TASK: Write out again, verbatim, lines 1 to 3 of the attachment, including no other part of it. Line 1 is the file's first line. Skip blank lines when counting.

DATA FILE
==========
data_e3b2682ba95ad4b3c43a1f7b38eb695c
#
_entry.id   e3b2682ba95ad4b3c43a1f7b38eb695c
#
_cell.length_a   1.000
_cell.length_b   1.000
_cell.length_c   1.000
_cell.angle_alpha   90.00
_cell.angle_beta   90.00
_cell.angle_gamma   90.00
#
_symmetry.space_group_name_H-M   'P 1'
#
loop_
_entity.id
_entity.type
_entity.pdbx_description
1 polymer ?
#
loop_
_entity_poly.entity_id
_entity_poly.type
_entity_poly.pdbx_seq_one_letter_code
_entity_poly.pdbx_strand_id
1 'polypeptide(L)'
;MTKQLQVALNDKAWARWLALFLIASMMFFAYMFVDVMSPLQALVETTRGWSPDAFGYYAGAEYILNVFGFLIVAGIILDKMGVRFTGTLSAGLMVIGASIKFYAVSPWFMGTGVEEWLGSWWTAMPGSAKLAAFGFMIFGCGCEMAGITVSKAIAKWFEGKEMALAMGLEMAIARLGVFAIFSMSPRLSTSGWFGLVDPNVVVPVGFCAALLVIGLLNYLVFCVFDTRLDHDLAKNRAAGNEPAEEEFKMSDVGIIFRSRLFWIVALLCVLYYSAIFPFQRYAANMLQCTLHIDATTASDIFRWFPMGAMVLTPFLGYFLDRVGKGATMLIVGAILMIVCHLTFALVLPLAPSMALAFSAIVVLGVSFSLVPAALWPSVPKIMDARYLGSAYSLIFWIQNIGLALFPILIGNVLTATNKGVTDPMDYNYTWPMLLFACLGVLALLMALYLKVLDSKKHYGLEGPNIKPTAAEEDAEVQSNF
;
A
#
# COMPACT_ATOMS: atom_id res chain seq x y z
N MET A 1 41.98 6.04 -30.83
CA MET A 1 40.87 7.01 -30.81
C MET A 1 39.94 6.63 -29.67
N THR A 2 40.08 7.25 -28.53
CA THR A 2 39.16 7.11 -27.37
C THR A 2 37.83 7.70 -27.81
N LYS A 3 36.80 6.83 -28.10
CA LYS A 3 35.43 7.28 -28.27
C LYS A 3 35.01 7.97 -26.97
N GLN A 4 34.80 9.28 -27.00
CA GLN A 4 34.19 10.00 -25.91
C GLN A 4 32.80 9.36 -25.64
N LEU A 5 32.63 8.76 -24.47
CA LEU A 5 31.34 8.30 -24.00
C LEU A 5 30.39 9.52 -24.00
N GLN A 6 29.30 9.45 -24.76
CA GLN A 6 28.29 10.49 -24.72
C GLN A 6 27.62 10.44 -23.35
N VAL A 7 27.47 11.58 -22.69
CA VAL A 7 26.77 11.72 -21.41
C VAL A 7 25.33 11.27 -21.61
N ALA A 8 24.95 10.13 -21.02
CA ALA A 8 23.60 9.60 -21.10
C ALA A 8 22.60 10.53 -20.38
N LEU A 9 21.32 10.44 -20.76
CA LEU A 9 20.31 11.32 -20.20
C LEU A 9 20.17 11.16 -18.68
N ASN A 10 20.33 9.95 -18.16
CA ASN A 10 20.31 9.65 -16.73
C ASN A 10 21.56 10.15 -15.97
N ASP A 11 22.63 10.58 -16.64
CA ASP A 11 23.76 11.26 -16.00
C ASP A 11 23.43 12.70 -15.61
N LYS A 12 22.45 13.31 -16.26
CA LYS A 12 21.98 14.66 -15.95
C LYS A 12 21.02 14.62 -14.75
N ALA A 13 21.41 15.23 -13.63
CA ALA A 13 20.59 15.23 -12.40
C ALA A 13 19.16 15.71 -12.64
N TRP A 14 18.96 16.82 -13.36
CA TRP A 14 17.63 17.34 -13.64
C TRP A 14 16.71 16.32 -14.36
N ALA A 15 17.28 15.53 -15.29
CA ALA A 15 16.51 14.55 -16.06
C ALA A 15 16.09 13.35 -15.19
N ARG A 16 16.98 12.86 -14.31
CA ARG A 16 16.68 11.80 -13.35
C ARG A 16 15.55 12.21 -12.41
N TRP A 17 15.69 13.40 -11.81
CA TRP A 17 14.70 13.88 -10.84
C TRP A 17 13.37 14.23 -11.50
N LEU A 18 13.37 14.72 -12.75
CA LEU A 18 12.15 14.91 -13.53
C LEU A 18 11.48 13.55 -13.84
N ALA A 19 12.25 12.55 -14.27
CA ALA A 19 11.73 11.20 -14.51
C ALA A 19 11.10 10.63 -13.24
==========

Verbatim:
data_e3b2682ba95ad4b3c43a1f7b38eb695c
#
_entry.id   e3b2682ba95ad4b3c43a1f7b38eb695c